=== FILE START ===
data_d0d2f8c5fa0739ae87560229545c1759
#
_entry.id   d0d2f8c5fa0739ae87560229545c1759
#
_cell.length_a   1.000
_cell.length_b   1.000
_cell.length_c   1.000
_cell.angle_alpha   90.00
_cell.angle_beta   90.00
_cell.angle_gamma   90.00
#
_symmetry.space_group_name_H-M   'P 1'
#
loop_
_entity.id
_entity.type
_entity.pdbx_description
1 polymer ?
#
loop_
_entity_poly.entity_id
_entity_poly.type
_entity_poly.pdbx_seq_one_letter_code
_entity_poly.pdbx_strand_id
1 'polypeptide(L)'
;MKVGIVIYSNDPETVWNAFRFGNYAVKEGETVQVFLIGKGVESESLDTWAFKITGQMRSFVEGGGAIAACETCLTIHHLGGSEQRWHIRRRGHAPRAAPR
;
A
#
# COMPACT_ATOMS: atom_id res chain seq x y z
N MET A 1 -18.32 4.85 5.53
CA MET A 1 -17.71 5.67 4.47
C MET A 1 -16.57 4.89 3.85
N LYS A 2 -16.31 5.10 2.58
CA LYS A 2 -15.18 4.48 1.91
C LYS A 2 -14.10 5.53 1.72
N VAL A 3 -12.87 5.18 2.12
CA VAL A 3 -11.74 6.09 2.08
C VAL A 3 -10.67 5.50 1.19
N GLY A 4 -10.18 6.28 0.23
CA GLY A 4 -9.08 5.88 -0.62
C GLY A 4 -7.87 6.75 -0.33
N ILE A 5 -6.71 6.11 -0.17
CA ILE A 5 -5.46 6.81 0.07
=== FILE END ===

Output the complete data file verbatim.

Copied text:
data_d0d2f8c5fa0739ae87560229545c1759
#
_entry.id   d0d2f8c5fa0739ae87560229545c1759
#
_cell.length_a   1.000
_cell.length_b   1.000
_cell.length_c   1.000
_cell.angle_alpha   90.00
_cell.angle_beta   90.00
_cell.angle_gamma   90.00
#
_symmetry.space_group_name_H-M   'P 1'
#
loop_
_entity.id
_entity.type
_entity.pdbx_description
1 polymer ?
#
loop_
_entity_poly.entity_id
_entity_poly.type
_entity_poly.pdbx_seq_one_letter_code
_entity_poly.pdbx_strand_id
1 'polypeptide(L)'
;MKVGIVIYSNDPETVWNAFRFGNYAVKEGETVQVFLIGKGVESESLDTWAFKITGQMRSFVEGGGAIAACETCLTIHHLGGSEQRWHIRRRGHAPRAAPR
;
A
#
# COMPACT_ATOMS: atom_id res chain seq x y z
N MET A 1 -18.32 4.85 5.53
CA MET A 1 -17.71 5.67 4.47
C MET A 1 -16.57 4.89 3.85
N LYS A 2 -16.31 5.10 2.58
CA LYS A 2 -15.18 4.48 1.91
C LYS A 2 -14.10 5.53 1.72
N VAL A 3 -12.87 5.18 2.12
CA VAL A 3 -11.74 6.09 2.08
C VAL A 3 -10.67 5.50 1.19
N GLY A 4 -10.18 6.28 0.23
CA GLY A 4 -9.08 5.88 -0.62
C GLY A 4 -7.87 6.75 -0.33
N ILE A 5 -6.71 6.11 -0.17
CA ILE A 5 -5.46 6.81 0.07